Watch out for trapped animals, which will attempt to break out if they are trapped inside without food, especially during winter when it becomes too cold to graze.
Cover is vital for firefights as it can block projectiles, reducing the amount of damage received by your colonists. This is an essential defense as long as colonists or turrets are directly engaging.
However, static defenders behind cover are vulnerable to explosives, so be careful.
Sandbags and Barricades
Sandbags and barricades are very efficient when placed wisely. Their protection is inferior to walls (57% vs 75% from walls), but are more effective against diagonal fire as they can be placed side by side. They are faster to build, and can be built from textiles (sandbags) or ordinary building material (barricades).
Sandbags and barricades are a quick security measure when an extended wall would take many days to complete, as well as a fallback secondary defense when the perimeter is breached. It all depends in each game.
The most common usages are in shape of a square's corners or a U shape with the opening towards fast retreat.
Walls are the most effective cover, providing up to 75% cover. However, this restricts your colonist's effective attack area, and single pillars are greatly affected by direction, making them unable to protect against projectiles fired diagonally.
Stone chunks are natural resources with 50% cover efficiency, weaker than constructed cover but still effective. Their placing is similar to sandbags only that it requires hauling to previously set dumping zone lines, instead of construction. Helpful if you have no one well skilled in construction.
The only initially available defense that deals damage, is single use (rearmable and named as Deadfall trap in B18 and earlier) and needs careful placement. Common locations are in the corners of your base where enemies will likely make turns as well as narrow areas even outside your base that receive frequent traffic. If it doesn't seem obvious to you at first, one way to find out is by carefully studying raids pathing from the map borders as they close in towards your base. Watch where they go through and starting laying blueprints but forbidding them (as you are currently being attacked).
When building deadfall traps, you must also leave free areas so that your colonists and friendlies can pass harmlessly or else they are greatly slowed while trying to tiptoe through them, and may accidentally trigger one in the process. As such, putting them in a 1-wide corridor is not a good idea.
Traps made of wood are highly flammable so its best to place them on rock or soil far from grass or trees, where wildfires won't waste them. Stone traps can't get burnt. Either can be destroyed by explosions so they shouldn't be placed right in front of your walls as grenadiers will blow them away altogether.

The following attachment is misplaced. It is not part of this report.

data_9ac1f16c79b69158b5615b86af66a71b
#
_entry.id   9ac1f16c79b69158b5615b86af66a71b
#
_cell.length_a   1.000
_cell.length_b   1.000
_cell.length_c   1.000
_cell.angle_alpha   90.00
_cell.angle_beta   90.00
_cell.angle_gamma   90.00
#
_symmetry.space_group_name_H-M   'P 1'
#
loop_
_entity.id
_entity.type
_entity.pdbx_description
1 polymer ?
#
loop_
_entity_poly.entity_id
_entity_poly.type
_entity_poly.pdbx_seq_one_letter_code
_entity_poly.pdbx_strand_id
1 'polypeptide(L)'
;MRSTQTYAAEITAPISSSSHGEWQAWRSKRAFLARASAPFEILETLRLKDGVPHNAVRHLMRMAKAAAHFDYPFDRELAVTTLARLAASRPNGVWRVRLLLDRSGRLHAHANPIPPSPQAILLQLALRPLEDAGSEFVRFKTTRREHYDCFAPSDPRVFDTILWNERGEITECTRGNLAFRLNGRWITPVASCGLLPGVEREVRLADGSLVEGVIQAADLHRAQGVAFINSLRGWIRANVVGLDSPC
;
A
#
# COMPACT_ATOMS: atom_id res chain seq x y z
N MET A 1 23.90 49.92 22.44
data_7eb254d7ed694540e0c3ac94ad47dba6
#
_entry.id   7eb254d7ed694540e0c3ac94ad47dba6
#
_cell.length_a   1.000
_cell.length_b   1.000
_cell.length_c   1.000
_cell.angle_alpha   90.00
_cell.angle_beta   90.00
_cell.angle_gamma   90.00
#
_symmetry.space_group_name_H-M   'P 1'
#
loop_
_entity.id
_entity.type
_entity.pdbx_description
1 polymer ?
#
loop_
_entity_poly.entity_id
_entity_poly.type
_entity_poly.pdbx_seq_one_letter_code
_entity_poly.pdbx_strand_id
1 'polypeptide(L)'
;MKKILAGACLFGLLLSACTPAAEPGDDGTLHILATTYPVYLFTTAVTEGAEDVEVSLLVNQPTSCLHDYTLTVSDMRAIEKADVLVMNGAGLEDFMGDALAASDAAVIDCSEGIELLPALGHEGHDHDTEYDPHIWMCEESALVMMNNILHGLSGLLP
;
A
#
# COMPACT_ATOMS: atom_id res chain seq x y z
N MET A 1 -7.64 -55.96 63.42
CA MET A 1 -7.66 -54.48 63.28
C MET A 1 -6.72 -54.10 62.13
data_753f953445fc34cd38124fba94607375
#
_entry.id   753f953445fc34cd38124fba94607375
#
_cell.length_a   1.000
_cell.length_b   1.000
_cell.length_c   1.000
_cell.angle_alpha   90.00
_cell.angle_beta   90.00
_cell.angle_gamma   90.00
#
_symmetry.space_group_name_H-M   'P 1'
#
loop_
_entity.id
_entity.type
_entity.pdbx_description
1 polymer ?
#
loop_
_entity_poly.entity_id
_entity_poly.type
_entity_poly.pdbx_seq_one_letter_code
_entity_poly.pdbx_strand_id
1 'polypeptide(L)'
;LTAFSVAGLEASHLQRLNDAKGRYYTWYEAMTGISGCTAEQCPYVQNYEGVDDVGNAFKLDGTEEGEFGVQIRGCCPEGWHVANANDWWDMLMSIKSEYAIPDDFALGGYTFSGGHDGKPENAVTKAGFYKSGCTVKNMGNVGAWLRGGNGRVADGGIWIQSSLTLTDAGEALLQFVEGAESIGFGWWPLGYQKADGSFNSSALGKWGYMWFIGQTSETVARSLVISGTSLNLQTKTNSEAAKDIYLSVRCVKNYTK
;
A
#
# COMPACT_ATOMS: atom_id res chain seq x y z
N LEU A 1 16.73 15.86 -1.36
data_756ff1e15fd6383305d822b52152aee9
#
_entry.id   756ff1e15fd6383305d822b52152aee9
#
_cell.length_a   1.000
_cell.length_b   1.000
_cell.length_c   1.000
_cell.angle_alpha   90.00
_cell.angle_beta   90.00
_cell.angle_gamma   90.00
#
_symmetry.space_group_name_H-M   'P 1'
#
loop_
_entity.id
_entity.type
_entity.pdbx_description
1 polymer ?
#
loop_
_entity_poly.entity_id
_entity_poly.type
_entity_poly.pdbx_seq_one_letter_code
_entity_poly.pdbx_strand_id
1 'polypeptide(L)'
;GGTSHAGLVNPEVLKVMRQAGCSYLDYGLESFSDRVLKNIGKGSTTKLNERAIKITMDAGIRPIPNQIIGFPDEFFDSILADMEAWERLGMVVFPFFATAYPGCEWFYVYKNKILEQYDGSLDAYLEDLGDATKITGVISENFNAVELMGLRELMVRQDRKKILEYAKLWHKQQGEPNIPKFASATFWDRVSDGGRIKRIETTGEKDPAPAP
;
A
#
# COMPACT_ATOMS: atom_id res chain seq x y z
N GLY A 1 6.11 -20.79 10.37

Be aware that after subsequent game updates, you can no longer place deadfall traps adjacent to one another, as displayed below.
Clearing the area
Once your basics had been covered, it's time to make improvements. On maps where flora is dense, it's best to clear the surroundings so that enemies won't have cover to fight, totally exposed to your fire. Use the "Cut plants" order to remove trees and "Haul" to haul stone chunks away, gaining berries and wood in the process, and make your stonecutters walk around less.
Clearing the area also prevents fires from reaching your base. On the other hand, vegetation on temperate forests or tropical rainforests never cease growing, so an easy way to clear your surroundings is to do controlled burnings of the surroundings, doing the job faster than chopping and cutting. Burned trees only provide 20% cover.
Attackers will destroy furniture if no colonists are in sight, and will sometimes even stop to destroy furniture if it is between them and the nearest colonist. They may smash items or set flammable things on fire (particularly crop fields).
Cheap wooden furniture such as a stool or table can be used as bait to lure enemies into a position where they can be more easily killed. It can also distract them by drawing a few attackers away from your base, which can help prevent your defenders from getting overwhelmed.
As a small added bonus, if your outdoor bait furniture consists of a table and stool, colonists completing work tasks far from your base may stop to eat there. This may help avoid the "Ate without table" debuff.
The "Fire Wall"
An effective cover design is to alternate 2 walls and 1 sand bag. With this, you can have two defenders behind full cover firing out of one hole. The sandbags should be there mainly to soak fire coming from oblique angles; ideally, there shouldn't be anyone standing directly behind them, otherwise stray fire directed at that colonist will easily hit others around him.
This structure narrows the effective attack area, forcing both sides to fire straight at each other. Fire walls should be placed directly in front of where enemies will be attacking from, such as potential sources of cover.